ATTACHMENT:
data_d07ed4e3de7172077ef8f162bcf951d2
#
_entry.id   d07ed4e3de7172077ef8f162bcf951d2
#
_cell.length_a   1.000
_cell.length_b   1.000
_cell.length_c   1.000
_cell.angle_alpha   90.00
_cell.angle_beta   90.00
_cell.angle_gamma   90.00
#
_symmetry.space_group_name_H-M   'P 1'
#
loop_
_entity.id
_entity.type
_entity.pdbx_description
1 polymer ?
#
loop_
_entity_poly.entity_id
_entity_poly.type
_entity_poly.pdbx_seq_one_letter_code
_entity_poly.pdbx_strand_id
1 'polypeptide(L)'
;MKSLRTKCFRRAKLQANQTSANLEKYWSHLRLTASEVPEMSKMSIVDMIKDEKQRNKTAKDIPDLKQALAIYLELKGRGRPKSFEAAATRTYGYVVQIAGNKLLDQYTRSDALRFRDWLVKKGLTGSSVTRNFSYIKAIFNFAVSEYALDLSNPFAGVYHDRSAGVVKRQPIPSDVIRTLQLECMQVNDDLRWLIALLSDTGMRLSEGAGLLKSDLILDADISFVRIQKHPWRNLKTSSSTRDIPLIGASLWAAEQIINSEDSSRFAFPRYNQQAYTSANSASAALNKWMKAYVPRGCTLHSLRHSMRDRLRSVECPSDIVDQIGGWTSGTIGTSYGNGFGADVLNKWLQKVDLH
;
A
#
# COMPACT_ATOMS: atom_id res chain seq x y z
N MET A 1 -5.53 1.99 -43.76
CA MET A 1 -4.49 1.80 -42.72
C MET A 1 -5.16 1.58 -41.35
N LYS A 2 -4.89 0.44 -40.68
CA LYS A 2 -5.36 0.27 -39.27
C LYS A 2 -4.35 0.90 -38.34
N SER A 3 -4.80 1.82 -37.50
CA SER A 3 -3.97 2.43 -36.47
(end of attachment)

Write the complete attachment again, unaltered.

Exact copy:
data_d07ed4e3de7172077ef8f162bcf951d2
#
_entry.id   d07ed4e3de7172077ef8f162bcf951d2
#
_cell.length_a   1.000
_cell.length_b   1.000
_cell.length_c   1.000
_cell.angle_alpha   90.00
_cell.angle_beta   90.00
_cell.angle_gamma   90.00
#
_symmetry.space_group_name_H-M   'P 1'
#
loop_
_entity.id
_entity.type
_entity.pdbx_description
1 polymer ?
#
loop_
_entity_poly.entity_id
_entity_poly.type
_entity_poly.pdbx_seq_one_letter_code
_entity_poly.pdbx_strand_id
1 'polypeptide(L)'
;MKSLRTKCFRRAKLQANQTSANLEKYWSHLRLTASEVPEMSKMSIVDMIKDEKQRNKTAKDIPDLKQALAIYLELKGRGRPKSFEAAATRTYGYVVQIAGNKLLDQYTRSDALRFRDWLVKKGLTGSSVTRNFSYIKAIFNFAVSEYALDLSNPFAGVYHDRSAGVVKRQPIPSDVIRTLQLECMQVNDDLRWLIALLSDTGMRLSEGAGLLKSDLILDADISFVRIQKHPWRNLKTSSSTRDIPLIGASLWAAEQIINSEDSSRFAFPRYNQQAYTSANSASAALNKWMKAYVPRGCTLHSLRHSMRDRLRSVECPSDIVDQIGGWTSGTIGTSYGNGFGADVLNKWLQKVDLH
;
A
#
# COMPACT_ATOMS: atom_id res chain seq x y z
N MET A 1 -5.53 1.99 -43.76
CA MET A 1 -4.49 1.80 -42.72
C MET A 1 -5.16 1.58 -41.35
N LYS A 2 -4.89 0.44 -40.68
CA LYS A 2 -5.36 0.27 -39.27
C LYS A 2 -4.35 0.90 -38.34
N SER A 3 -4.80 1.82 -37.50
CA SER A 3 -3.97 2.43 -36.47